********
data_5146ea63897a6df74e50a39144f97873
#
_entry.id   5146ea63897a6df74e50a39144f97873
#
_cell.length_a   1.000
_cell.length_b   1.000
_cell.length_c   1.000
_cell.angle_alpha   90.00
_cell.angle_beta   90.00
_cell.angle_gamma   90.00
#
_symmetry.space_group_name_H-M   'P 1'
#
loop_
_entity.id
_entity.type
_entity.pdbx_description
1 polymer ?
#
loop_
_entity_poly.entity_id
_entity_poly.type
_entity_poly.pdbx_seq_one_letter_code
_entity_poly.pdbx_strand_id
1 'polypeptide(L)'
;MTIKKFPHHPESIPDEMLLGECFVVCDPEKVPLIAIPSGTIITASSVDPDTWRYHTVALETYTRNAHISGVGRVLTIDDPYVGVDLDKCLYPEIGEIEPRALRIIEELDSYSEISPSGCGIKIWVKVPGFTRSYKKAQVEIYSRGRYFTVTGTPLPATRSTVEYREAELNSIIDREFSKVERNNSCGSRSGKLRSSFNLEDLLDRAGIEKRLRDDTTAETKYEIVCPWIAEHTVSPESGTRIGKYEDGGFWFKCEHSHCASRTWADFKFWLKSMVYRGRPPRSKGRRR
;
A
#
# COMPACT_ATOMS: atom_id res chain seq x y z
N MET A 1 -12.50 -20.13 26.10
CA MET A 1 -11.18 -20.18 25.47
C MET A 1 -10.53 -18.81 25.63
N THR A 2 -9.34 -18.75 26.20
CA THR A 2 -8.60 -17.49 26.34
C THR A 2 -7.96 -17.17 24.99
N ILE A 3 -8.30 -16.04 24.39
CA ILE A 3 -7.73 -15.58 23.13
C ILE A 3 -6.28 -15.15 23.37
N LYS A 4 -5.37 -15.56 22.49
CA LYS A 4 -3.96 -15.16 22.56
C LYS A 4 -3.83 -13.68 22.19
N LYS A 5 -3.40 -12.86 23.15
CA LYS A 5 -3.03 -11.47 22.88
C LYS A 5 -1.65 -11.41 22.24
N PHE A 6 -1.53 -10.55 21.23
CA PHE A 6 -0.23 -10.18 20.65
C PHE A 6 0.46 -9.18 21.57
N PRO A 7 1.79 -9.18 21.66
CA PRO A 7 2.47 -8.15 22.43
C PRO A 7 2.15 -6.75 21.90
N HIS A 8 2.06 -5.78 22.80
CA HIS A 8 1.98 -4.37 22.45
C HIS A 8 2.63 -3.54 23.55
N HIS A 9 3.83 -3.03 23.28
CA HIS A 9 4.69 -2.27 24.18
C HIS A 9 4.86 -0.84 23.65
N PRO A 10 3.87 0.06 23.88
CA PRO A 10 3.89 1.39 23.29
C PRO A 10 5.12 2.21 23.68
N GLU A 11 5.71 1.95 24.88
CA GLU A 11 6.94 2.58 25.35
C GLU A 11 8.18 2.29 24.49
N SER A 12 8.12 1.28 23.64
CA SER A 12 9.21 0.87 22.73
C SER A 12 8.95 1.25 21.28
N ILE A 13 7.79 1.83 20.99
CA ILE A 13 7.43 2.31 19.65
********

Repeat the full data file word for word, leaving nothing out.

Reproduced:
data_5146ea63897a6df74e50a39144f97873
#
_entry.id   5146ea63897a6df74e50a39144f97873
#
_cell.length_a   1.000
_cell.length_b   1.000
_cell.length_c   1.000
_cell.angle_alpha   90.00
_cell.angle_beta   90.00
_cell.angle_gamma   90.00
#
_symmetry.space_group_name_H-M   'P 1'
#
loop_
_entity.id
_entity.type
_entity.pdbx_description
1 polymer ?
#
loop_
_entity_poly.entity_id
_entity_poly.type
_entity_poly.pdbx_seq_one_letter_code
_entity_poly.pdbx_strand_id
1 'polypeptide(L)'
;MTIKKFPHHPESIPDEMLLGECFVVCDPEKVPLIAIPSGTIITASSVDPDTWRYHTVALETYTRNAHISGVGRVLTIDDPYVGVDLDKCLYPEIGEIEPRALRIIEELDSYSEISPSGCGIKIWVKVPGFTRSYKKAQVEIYSRGRYFTVTGTPLPATRSTVEYREAELNSIIDREFSKVERNNSCGSRSGKLRSSFNLEDLLDRAGIEKRLRDDTTAETKYEIVCPWIAEHTVSPESGTRIGKYEDGGFWFKCEHSHCASRTWADFKFWLKSMVYRGRPPRSKGRRR
;
A
#
# COMPACT_ATOMS: atom_id res chain seq x y z
N MET A 1 -12.50 -20.13 26.10
CA MET A 1 -11.18 -20.18 25.47
C MET A 1 -10.53 -18.81 25.63
N THR A 2 -9.34 -18.75 26.20
CA THR A 2 -8.60 -17.49 26.34
C THR A 2 -7.96 -17.17 24.99
N ILE A 3 -8.30 -16.04 24.39
CA ILE A 3 -7.73 -15.58 23.13
C ILE A 3 -6.28 -15.15 23.37
N LYS A 4 -5.37 -15.56 22.49
CA LYS A 4 -3.96 -15.16 22.56
C LYS A 4 -3.83 -13.68 22.19
N LYS A 5 -3.40 -12.86 23.15
CA LYS A 5 -3.03 -11.47 22.88
C LYS A 5 -1.65 -11.41 22.24
N PHE A 6 -1.53 -10.55 21.23
CA PHE A 6 -0.23 -10.18 20.65
C PHE A 6 0.46 -9.18 21.57
N PRO A 7 1.79 -9.18 21.66
CA PRO A 7 2.47 -8.15 22.43
C PRO A 7 2.15 -6.75 21.90
N HIS A 8 2.06 -5.78 22.80
CA HIS A 8 1.98 -4.37 22.45
C HIS A 8 2.63 -3.54 23.55
N HIS A 9 3.83 -3.03 23.28
CA HIS A 9 4.69 -2.27 24.18
C HIS A 9 4.86 -0.84 23.65
N PRO A 10 3.87 0.06 23.88
CA PRO A 10 3.89 1.39 23.29
C PRO A 10 5.12 2.21 23.68
N GLU A 11 5.71 1.95 24.88
CA GLU A 11 6.94 2.58 25.35
C GLU A 11 8.18 2.29 24.49
N SER A 12 8.12 1.28 23.64
CA SER A 12 9.21 0.87 22.73
C SER A 12 8.95 1.25 21.28
N ILE A 13 7.79 1.83 20.99
CA ILE A 13 7.43 2.31 19.65